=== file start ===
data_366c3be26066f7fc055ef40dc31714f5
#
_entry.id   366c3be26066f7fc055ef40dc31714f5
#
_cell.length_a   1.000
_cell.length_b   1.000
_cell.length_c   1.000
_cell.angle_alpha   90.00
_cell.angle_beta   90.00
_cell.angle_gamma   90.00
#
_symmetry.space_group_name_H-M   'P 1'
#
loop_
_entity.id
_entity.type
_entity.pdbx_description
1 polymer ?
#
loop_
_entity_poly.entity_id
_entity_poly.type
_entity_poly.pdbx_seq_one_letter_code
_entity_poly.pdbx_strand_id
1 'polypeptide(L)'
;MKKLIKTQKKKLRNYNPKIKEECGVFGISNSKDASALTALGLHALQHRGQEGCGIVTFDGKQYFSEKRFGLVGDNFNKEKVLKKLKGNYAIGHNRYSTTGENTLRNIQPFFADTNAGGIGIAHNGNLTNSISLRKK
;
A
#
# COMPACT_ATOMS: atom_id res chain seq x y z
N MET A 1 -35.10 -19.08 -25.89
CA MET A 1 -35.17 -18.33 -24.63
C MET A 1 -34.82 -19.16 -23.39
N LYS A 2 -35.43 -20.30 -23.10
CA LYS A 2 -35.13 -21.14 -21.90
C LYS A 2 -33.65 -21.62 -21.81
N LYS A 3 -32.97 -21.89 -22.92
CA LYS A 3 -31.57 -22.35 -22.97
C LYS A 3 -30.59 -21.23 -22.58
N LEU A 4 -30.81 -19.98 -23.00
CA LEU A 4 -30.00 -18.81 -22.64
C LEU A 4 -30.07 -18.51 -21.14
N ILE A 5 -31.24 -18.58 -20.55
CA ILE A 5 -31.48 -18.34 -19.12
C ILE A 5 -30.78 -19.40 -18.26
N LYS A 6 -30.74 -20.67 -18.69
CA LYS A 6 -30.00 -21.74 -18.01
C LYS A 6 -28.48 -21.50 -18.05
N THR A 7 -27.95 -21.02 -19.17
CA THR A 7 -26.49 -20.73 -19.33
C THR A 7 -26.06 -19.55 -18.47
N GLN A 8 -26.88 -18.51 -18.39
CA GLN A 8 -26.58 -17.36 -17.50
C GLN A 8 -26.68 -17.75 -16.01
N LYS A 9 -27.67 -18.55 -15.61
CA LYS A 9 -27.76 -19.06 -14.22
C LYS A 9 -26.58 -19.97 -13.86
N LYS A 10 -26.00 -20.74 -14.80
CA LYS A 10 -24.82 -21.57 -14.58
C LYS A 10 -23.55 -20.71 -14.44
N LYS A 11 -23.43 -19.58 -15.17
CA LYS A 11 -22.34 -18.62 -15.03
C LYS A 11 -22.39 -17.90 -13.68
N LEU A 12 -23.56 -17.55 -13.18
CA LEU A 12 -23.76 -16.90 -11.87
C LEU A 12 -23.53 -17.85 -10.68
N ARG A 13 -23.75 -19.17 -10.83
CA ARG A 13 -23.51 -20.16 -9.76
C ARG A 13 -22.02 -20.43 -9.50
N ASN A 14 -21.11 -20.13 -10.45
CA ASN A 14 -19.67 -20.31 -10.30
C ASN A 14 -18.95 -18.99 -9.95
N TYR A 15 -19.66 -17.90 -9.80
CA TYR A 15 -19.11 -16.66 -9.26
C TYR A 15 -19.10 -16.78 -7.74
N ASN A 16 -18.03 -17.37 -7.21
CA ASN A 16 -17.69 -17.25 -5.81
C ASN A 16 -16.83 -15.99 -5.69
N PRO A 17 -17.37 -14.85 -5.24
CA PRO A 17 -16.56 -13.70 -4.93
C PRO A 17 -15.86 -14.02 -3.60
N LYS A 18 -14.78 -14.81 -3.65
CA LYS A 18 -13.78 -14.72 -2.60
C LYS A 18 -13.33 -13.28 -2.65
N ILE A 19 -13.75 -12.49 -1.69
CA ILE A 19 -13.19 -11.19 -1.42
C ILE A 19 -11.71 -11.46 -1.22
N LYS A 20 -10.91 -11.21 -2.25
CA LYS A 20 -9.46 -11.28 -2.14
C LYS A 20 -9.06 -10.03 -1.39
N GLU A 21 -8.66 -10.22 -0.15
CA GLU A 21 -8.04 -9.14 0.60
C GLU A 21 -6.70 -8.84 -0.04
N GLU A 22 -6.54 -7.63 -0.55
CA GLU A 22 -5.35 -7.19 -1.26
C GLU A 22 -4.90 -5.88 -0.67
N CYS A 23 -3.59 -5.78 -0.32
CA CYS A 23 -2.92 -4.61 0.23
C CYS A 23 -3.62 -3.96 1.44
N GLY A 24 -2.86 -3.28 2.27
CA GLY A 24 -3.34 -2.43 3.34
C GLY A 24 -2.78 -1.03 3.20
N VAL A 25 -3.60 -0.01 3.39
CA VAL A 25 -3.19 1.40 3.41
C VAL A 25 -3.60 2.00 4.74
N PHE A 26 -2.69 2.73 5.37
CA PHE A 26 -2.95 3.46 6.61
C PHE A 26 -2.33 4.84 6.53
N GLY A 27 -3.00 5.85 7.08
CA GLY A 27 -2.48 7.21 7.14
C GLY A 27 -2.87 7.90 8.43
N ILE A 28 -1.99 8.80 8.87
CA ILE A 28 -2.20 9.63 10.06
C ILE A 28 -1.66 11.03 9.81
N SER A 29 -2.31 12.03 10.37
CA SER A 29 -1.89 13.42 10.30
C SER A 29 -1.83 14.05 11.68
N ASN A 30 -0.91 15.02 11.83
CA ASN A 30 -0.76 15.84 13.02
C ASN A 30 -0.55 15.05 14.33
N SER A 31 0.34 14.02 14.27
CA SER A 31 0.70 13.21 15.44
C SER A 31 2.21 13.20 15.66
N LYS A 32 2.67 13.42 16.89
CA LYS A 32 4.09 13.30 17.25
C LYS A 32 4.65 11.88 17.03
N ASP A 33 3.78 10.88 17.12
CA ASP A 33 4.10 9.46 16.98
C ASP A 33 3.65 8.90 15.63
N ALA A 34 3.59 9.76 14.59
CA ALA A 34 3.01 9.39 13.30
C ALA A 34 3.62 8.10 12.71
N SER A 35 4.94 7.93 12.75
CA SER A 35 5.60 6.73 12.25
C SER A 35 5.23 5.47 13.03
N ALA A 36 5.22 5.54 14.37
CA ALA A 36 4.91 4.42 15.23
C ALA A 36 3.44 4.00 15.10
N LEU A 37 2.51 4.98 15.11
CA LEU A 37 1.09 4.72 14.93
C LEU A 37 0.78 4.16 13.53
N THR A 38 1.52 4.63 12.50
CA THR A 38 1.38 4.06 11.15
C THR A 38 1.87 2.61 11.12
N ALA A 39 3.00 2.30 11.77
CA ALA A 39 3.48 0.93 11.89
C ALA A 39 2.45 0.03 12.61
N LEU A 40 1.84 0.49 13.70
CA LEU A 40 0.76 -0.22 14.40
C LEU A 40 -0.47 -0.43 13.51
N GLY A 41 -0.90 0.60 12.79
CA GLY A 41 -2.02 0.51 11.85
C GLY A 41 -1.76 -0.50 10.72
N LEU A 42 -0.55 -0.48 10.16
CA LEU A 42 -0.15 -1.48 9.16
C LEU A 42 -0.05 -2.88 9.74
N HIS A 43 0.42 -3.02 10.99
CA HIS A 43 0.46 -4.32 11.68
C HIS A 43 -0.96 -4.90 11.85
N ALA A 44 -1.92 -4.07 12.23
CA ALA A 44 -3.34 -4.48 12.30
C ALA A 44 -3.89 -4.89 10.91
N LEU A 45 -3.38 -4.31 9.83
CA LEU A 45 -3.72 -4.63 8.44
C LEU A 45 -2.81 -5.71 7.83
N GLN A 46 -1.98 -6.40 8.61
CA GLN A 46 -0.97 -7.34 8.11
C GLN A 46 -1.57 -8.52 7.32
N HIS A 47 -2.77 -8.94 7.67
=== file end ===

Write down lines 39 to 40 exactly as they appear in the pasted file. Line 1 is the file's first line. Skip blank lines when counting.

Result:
C LYS A 3 -30.59 -21.23 -22.58
N LEU A 4 -30.81 -19.98 -23.00